Persuaded=Tried to convince
Port=Dignity, rank
Envious=Malicious
Magnifico=Venetian grandee
Compleat:
Discharge=Ontslag, oorlof, quytschelding, quitanci
To discharge=Onstlaan, lossen, quytschelden
Keen=Scherp, bits, doordringend
Impeach=Betichten, beschuldigen, aanklaagen
Port=Voorkomen, houding
Envious=Wangunstig

Topics: emotion and mood, misquoted

PLAY: Measure for Measure
ACT/SCENE: 2.2
SPEAKER: Isabella
CONTEXT:
ANGELO
I show it most of all when I show justice;
For then I pity those I do not know,
Which a dismiss’d offence would after gall;
And do him right that, answering one foul wrong,
Lives not to act another. Be satisfied;
Your brother dies to-morrow; be content.
ISABELLA
So you must be the first that gives this sentence,
And he, that suffer’s. O, it is excellent
To have a giant’s strength; but it is tyrannous
To use it like a giant.

DUTCH:
Het is fantastisch om reuzenkracht te hebben, maar tiranniek het als een reus te gebruiken.

MORE:
CITED IN E&W LAW:
In a direct quotation or ‘borrowed eloquence’, one of the most vivid instances of quotation is Lord Justice Waite’s observation in Thomas v Thomas [1995] 2 FLR 668 on judicial power, noting that: “it is excellent to have a giant’s strength but tyrannous to use it like a giant”).
CITED IN US LAW:
Gardiner v. A.H. Robins Company, lnc., 747 F.2d 1180, 1194, n. 21 (8th Cir. 1984);
Davis v. Ohio Barge Line, Ine., 697 F.2d 549, 558 (3d Cir. 1982)(“Federal judges are the final arbiters of whether a case comes within our gigantic power and authority. But at all times we should heed the admonition of the Bard of Stratford-Avon: … );
People v. Fatone, 165 Cal. App.3d 1164, 1180, 211 Cal. Rptr. 288, 297 (1985);
Lewis v. Bill Robertson & Sons, Inc., 162 Cal. App. 3d 650,656, 208 Cal. Rptr. 699, 703 (1984).
Burgersdijk notes:
Reuzenkracht bezitten. In ‘t Engelsch: To have a giant ‘s strength. Hier werd door Sh. waarschijnlijk aan de Titanen gedacht, die den hemel bestormden, – zie Vroolijke Vrouwtjes van Windsor, II.1.81, – veeleer dan aan de reuzen uit ridderromans.

Topics: justice, cited in law, judgment, punishment, authority

PLAY: King Henry VI Part 2
ACT/SCENE: 4.2
SPEAKER: Dick the Butcher
CONTEXT:

CADE
Be brave, then; for your captain is brave, and vows
reformation. There shall be in England seven
halfpenny loaves sold for a penny: the three-hooped
pot; shall have ten hoops and I will make it felony
to drink small beer: all the realm shall be in
common; and in Cheapside shall my palfrey go to
grass: and when I am king, as king I will be,—
ALL
God save your majesty!
CADE
I thank you, good people. There will be no money. Everyone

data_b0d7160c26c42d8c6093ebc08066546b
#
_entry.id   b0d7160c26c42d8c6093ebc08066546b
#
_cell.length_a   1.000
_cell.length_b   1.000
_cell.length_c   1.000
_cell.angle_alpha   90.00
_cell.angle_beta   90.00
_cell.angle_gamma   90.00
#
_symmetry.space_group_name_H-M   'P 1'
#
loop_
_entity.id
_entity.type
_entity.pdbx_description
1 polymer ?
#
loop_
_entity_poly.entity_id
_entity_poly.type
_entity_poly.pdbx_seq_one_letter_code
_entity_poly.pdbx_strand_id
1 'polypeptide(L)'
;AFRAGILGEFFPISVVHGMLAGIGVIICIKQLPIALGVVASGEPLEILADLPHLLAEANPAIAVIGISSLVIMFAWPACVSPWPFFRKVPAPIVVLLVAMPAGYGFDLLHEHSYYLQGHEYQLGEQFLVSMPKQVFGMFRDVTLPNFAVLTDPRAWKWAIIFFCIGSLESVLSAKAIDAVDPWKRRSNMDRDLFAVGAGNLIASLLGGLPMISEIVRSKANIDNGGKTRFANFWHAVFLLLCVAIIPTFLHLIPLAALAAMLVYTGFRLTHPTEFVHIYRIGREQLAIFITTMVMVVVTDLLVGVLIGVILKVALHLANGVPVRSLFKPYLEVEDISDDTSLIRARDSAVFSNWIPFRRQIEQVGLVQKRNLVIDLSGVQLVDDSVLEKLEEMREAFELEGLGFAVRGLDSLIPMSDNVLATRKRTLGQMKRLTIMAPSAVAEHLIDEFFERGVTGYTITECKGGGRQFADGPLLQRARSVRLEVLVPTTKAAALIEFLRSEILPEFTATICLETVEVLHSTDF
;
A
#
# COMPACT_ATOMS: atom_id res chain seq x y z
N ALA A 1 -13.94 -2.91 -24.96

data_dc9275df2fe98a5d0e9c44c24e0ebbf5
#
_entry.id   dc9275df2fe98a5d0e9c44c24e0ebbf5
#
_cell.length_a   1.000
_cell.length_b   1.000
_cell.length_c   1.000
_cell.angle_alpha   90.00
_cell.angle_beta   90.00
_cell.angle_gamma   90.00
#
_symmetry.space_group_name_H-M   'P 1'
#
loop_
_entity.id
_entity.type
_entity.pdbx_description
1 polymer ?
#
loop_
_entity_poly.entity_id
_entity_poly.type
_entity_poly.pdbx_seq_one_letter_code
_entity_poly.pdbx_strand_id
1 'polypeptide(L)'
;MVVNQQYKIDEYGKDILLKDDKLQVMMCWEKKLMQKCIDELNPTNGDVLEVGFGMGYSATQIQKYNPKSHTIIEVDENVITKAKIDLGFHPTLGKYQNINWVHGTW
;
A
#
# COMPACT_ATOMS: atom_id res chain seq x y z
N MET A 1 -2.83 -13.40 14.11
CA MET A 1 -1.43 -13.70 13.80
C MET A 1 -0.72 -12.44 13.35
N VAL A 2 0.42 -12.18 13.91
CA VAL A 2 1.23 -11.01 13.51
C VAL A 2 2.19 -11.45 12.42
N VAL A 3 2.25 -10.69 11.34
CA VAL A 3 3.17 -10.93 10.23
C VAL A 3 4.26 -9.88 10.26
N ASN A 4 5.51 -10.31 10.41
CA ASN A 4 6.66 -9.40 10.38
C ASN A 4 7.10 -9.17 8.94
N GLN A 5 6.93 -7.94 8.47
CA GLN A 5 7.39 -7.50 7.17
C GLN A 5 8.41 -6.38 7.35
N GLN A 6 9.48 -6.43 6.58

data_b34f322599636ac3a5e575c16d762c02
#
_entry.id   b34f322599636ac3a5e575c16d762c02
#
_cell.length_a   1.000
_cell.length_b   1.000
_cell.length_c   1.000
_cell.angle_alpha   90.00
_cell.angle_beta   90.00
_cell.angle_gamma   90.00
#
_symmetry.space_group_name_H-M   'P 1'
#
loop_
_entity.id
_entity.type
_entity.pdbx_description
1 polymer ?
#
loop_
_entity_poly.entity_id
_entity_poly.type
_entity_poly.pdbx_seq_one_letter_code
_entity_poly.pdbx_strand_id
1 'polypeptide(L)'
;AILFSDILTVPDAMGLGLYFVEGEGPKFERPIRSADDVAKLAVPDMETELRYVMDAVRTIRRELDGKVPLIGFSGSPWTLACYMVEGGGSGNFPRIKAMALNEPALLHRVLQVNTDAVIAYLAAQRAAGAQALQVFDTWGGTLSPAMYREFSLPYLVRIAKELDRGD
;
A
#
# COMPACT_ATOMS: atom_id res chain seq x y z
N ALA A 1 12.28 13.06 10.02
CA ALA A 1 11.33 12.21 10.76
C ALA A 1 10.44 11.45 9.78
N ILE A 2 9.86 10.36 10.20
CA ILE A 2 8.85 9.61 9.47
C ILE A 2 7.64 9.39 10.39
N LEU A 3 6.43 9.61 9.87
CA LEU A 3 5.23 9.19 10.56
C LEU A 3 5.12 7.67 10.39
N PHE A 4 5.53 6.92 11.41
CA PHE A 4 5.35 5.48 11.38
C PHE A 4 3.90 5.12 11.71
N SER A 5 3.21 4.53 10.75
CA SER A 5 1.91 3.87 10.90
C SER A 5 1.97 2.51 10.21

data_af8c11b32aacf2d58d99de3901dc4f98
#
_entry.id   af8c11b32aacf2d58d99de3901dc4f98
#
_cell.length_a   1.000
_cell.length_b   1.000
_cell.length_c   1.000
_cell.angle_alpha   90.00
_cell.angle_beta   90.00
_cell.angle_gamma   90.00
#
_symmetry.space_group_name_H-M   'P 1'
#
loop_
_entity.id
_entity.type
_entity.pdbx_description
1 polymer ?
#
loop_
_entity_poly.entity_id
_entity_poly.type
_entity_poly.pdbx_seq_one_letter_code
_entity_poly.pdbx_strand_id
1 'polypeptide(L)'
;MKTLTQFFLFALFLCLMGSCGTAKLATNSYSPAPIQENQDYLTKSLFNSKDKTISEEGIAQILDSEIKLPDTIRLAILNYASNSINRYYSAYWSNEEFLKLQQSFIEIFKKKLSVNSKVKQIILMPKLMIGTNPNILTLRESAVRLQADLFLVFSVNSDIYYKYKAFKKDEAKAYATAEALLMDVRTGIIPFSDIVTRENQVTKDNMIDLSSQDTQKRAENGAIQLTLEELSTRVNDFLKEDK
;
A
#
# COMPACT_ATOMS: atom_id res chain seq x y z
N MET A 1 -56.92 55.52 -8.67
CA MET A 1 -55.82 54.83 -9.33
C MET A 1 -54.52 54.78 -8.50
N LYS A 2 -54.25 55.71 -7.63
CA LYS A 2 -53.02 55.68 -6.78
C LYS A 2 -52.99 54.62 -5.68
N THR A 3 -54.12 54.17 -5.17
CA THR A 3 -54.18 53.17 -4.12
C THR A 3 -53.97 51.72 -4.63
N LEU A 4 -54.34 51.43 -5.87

will eat and drink on me, and I will dress them all in one
uniform, so that they may get on like brothers and worship
me, their lord.
DICK
The first thing we do, let’s kill all the lawyers.
CADE
Nay, that I mean to do. Is not this a lamentable
thing, that of the skin of an innocent lamb should
be made parchment? that parchment, being scribbled
o’er, should undo a man? Some say the bee stings:
but I say, ’tis the bee’s wax; for I did but seal
once to a thing, and I was never mine own man
since. How now! who’s there?

DUTCH:
Als het eerste wat wij doen, willen wij alle advocaten
doodslaan.

MORE:

NYT: June 1990:
Shakespeare’s exact line ”The first thing we do, let’s kill all the lawyers,” was stated by Dick the Butcher in ”Henry VI,” Part II, act IV, Scene II, Line 73. Dick the Butcher was a follower of the rebel Jack Cade, who thought that if he disturbed law and order, he could become king. Shakespeare meant it as a compliment to attorneys and judges who instill justice in society.

CITED IN E&W LAW: Miller, R (On the Application Of) v The College of Policing & Anor [2020] EWHC 225 (Admin) (14 February 2020)
CITED IN USE LAW;
Walters v. Nat’l Ass’n of Radiation Survivors, 473 U.S. 305 (U.S. 1985)
[The] statement (“The first thing we do, let’s kill all the lawyers”) was spoken by a rebel, not a friend of liberty. … As a careful reading of that text will reveal, Shakespeare insightfully realized that disposing of lawyers is a step in the direction of a totalitarian form of government;
Williams v. First Federal Savings and Loan Association of Arlington, 651 F.2d 910, 926 (4th Cir. 1981);
First Wisconsin Mortgage Trust v. First Wisconsin Corporation, 571 F.2d 390, 399 (7th Cir. 1978); Wagoner v. Wagoner, 176 Cal. App.3d 936, 943, 222 Cal. Rptr. 479, 483 (1986); Glenbrook Road Association v. District of Columbia Board of Zoning Adjustment, 605 A.2d 22 n.5 (D.C. 1992)(“In spite of the oft-quoted declaration by a follower of the outlaw Jack Cade that … we are not prepared to equate a reputable law school with a junk yard or with some other trade or industry ‘commonly known as objectionable and obnoxious.'”);
Thompson v. U.S., 546 A.2d 414 n.24 (D.C. 1988);
Greene v. Greene, 56 N.Y.2d 86, 96,436 N.E.2d 496,502,451 N.Y.S.2d 46 (1982);
People v. Hobson, 39 N.Y.2d 479, 485, 348 N.E.2d 894, 384 N.Y.S.2d 419, 42.3 (1976);
People v. Ryan, 204 Mise. 861,867, 124 N.Y.S.2d 690,696 (N.Y. Sup. Ct. 1953).

Three-looped=Ref to the hoops on a beer pot, often used as a measure
Small beer=Weak, diluted beer

Compleat:
Small beer=Dun bier

Topics: cited in law, , law/legal, misquoted, justice, evidence

PLAY: King Henry VIII
ACT/SCENE: 2.1
SPEAKER: Buckingham
CONTEXT:
BUCKINGHAM
All good people,
You that thus far have come to pity me,
Hear what I say, and then go home and lose me.
I have this day received a traitor’s judgment,
And by that name must die: yet, heaven bear witness,
And if I have a conscience, let it sink me,
Even as the axe falls, if I be not faithful!
The law I bear no malice for my death;
‘T has done, upon the premises, but justice:
But those that sought it I could wish more Christians:
Be what they will, I heartily forgive ’em:
Yet let ’em look they glory not in mischief,
Nor build their evils on the graves of great men;
For then my guiltless blood must cry against ’em.
For further life in this world I ne’er hope,
Nor will I sue, although the king have mercies
More than I dare make faults. You few that loved me,